Being Sued for Paternity in California? Learn About Your Legal Options
Posted on: May 18, 2018
If you find yourself sued for paternity and then child support by a child support agency then you should contact a family law attorney as soon as possible. In some cases, you may be presented with a timeline that seems to make it obvious that you’re the father. The baby could have been conceived when you were together, and that sometimes makes men assume they are the father.
At Kendall Gkikas & Mitchell, LLP we recommend that you don’t assume anything. It’s entirely possible that the mother doesn’t know who the father is and is asking numerous men to be tested for paternity. The law doesn’t require you to have DNA testing if you admit to being the father or if you don’t respond to the judgment and a default judgment is made against you. We recommend that you do what you can to make sure you are the father before you sign up for nearly two decades of child support and other expenses.
You have two years in California
In the state of California, if you believe that you’re the father of a baby, then you have two years to request a DNA test to determine paternity. Likewise, if you’re accused of being a father and don’t think you are, then you have two years to prove that you’re not. The mother also only has two years after giving birth to request a DNA test. That said, in the event that you were not aware of the child until later in life, then you can likely still get a judge to order the DNA test.
Understanding POP Declarations
One thing that’s essential to understand in California is that there is what’s known as a POP Declaration, which stands for “Paternity Opportunity Program.” It was created in an attempt to deal with children born out of wedlock in the state and to prevent unnecessary judicial resources from being used. Now, shortly after a baby is born, a member of the hospital staff will ask if the person who says they’re a father will sign a voluntary declaration stating that this is true.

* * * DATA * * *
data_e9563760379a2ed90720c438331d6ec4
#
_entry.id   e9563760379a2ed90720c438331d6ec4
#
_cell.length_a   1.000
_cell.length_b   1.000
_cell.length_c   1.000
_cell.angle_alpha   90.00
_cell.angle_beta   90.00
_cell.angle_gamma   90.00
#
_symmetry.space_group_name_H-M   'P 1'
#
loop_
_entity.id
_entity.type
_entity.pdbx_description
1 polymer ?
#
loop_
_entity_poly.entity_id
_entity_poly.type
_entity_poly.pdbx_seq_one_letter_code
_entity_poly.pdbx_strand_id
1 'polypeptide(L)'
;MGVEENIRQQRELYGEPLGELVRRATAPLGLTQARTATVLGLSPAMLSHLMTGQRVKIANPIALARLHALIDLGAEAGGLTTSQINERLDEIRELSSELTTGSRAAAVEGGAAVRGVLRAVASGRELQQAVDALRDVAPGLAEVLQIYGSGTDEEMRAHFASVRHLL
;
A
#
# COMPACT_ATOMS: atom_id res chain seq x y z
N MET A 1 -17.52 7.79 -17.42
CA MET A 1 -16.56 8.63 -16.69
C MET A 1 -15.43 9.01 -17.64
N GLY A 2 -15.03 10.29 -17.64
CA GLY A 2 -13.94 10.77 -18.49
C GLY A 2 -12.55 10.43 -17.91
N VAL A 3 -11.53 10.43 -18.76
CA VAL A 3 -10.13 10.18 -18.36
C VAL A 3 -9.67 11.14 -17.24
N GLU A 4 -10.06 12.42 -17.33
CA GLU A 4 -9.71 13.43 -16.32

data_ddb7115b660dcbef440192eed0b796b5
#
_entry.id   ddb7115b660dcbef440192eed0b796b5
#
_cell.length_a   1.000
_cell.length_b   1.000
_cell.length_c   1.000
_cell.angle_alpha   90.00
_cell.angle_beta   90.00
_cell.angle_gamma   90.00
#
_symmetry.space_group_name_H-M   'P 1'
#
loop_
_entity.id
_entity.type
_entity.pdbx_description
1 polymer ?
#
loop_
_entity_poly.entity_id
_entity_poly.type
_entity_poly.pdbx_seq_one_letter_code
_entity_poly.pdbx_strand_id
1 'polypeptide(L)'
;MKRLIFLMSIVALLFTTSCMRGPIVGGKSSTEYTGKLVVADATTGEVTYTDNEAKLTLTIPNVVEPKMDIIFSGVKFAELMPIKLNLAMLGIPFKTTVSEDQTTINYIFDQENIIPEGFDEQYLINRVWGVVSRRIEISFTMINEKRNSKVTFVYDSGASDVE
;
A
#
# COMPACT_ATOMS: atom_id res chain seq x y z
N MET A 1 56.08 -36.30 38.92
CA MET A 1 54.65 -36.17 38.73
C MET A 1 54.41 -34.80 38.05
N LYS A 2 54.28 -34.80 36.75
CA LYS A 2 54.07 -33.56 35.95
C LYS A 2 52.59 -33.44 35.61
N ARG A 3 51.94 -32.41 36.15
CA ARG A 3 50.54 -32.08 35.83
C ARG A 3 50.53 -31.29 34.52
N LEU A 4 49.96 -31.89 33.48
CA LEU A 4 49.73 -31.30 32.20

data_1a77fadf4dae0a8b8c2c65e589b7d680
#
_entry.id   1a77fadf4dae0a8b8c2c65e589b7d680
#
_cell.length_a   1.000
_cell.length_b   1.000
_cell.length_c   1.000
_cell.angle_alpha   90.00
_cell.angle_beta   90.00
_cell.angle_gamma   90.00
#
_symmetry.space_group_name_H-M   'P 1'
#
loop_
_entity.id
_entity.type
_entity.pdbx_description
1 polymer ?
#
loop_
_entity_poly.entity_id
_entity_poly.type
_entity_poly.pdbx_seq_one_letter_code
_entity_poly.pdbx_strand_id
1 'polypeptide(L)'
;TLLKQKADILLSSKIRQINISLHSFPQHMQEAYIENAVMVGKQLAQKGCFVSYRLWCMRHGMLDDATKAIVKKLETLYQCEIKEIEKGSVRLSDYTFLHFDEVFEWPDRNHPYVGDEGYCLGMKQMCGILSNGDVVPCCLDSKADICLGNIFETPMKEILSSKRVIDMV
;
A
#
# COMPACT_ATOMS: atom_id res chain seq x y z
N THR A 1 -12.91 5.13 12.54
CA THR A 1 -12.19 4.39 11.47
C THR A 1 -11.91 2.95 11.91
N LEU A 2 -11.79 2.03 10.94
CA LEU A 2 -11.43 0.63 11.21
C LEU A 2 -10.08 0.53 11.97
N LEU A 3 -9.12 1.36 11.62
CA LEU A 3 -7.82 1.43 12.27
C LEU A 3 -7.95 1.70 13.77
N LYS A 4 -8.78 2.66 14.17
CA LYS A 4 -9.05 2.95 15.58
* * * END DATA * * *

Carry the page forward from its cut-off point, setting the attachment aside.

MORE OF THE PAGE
When that declaration is signed, the staff will let the man know that he has 60 days to rescind his claim. If he doesn’t do it within that time, then the declaration becomes a judgment of paternity. They also have two years to file action with the courts to set aside that judgment.
POP Declarations have the potential to be coercive
There are significant issues with the process of using POP Declarations for paternity. First of all, the alleged father is typically asked to sign the form right after the baby is born. It’s difficult to say, “I won’t sign without genetic testing,” in front of friends and family. The 60-day period to rescind the document is good in theory, but it often isn’t used appropriately. A potential better option would be to give the alleged father 60 days to complete the form.
If you are being sued for paternity or are currently paying child support for a child you’re not sure is yours, then you should get in touch with a family law attorney sooner rather than later. Contact Kendall Gkikas & Mitchell, LLP at 909-482-1422 to get started.